Microcytic Anemia Case Studies

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1. As states by Smith (2012), microcytic anemias are due to impaired hemoglobin production, either from ineffective heme or globin synthesis. The most common causes of decreased heme synthesis are iron deficiency (i.e., when iron loss exceeds intake) and chronic disorders (i.e., infectious, inflammatory or cancerous disorders that impair the utilization of iron). Regardless of the cause, the inhibition of heme synthesis results in erythrocytes that are smaller and contain a lower concentration of hemoglobin than the normal ones. Meanwhile, the impaired synthesis of globin leads to sideroblastic anemia (a condition in which the body has iron available but cannot incorporate it into hemoglobin) and a group of hereditary blood disorders named…show more content…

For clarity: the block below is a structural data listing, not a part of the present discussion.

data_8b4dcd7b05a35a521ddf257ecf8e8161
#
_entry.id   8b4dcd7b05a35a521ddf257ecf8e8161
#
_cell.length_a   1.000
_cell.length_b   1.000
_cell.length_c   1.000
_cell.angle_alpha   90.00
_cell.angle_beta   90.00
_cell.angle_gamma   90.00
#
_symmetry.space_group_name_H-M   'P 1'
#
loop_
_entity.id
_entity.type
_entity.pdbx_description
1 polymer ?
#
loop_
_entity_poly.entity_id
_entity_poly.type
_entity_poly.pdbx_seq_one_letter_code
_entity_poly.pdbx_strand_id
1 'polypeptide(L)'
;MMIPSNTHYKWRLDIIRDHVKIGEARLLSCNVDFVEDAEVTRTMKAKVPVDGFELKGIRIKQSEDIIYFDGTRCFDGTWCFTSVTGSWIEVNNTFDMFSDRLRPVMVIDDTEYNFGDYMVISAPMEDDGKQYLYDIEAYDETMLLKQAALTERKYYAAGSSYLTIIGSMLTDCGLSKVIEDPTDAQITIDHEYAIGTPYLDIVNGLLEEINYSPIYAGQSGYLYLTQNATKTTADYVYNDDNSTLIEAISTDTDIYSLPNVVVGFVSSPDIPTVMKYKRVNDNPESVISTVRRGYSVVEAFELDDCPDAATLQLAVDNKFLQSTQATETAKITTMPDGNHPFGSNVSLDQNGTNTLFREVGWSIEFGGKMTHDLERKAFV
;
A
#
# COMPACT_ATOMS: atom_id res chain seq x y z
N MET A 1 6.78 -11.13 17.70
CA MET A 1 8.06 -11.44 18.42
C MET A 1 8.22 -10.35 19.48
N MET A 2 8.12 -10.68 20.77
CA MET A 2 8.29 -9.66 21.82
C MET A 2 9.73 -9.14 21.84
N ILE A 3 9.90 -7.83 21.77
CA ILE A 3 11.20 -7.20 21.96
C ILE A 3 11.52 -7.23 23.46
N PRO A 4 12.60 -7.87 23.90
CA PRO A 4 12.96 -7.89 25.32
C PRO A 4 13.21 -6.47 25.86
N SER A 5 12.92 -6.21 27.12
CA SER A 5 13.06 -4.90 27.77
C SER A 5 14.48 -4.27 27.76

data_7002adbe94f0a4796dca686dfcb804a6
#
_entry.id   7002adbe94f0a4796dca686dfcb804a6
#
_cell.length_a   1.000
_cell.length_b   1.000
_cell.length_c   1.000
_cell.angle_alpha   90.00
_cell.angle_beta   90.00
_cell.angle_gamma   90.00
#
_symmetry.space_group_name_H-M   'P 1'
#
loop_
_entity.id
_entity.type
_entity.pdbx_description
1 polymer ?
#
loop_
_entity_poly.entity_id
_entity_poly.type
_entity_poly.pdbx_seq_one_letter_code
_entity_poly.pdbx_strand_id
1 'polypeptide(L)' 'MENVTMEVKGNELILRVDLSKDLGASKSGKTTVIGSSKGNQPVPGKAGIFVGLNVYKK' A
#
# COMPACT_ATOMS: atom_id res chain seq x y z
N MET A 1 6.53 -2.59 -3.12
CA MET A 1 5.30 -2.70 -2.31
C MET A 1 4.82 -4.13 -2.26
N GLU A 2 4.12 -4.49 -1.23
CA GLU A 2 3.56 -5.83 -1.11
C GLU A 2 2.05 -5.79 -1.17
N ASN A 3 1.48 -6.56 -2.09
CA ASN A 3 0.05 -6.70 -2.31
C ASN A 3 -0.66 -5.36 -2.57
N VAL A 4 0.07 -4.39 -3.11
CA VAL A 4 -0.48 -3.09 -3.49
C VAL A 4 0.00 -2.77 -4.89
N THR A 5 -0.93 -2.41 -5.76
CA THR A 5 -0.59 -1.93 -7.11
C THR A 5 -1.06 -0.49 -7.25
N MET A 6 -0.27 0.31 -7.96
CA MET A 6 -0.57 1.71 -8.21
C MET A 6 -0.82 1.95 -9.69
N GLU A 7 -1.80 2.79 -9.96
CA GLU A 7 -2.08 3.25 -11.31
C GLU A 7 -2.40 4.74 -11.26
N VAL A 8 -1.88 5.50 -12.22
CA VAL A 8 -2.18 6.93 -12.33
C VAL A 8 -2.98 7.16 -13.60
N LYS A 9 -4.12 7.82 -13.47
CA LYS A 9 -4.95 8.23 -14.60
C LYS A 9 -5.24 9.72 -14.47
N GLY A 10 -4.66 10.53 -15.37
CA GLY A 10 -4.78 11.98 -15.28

Microcytic anemias
 Iron deficiency is the most common cause of microcytic anemia. The management of iron-deficiency consists in iron supplementation (oral or parenteral) based on age and serum iron values. The most common oral iron given is ferrous sulfate in doses from 200-325 mg, twice or three times a day. Usually a follow-up visit is necessary every 2 to 4 months. The patient should continue therapy for four to six months after hemoglobin has normalized.
 Anemia of chronic disease is the second most common form of microcytic anemia and its treatment is directed at correcting its underlying cause. In mild forms treatment may not be necessary. However, in severe forms erythropoiesis-stimulating agents (i.e. Epogen, Procrit) or blood transfusion may be given. As a result, monthly follow-ups are required for the first 6 months after initiating therapy. Patients with anemia of chronic disease should be referred to specialists that treat the suspected underlying disease.
 Treatments for thalassemias depend on the type and severity of the disease. In severe forms, the treatment of thalassemia includes iron chelation therapy, blood transfusions, and folic acid supplementation. In mild or asymptomatic forms, thalassemia needs no treatment. Mild cases can be managed by primary care providers and usually require a CBC every 3 to 4

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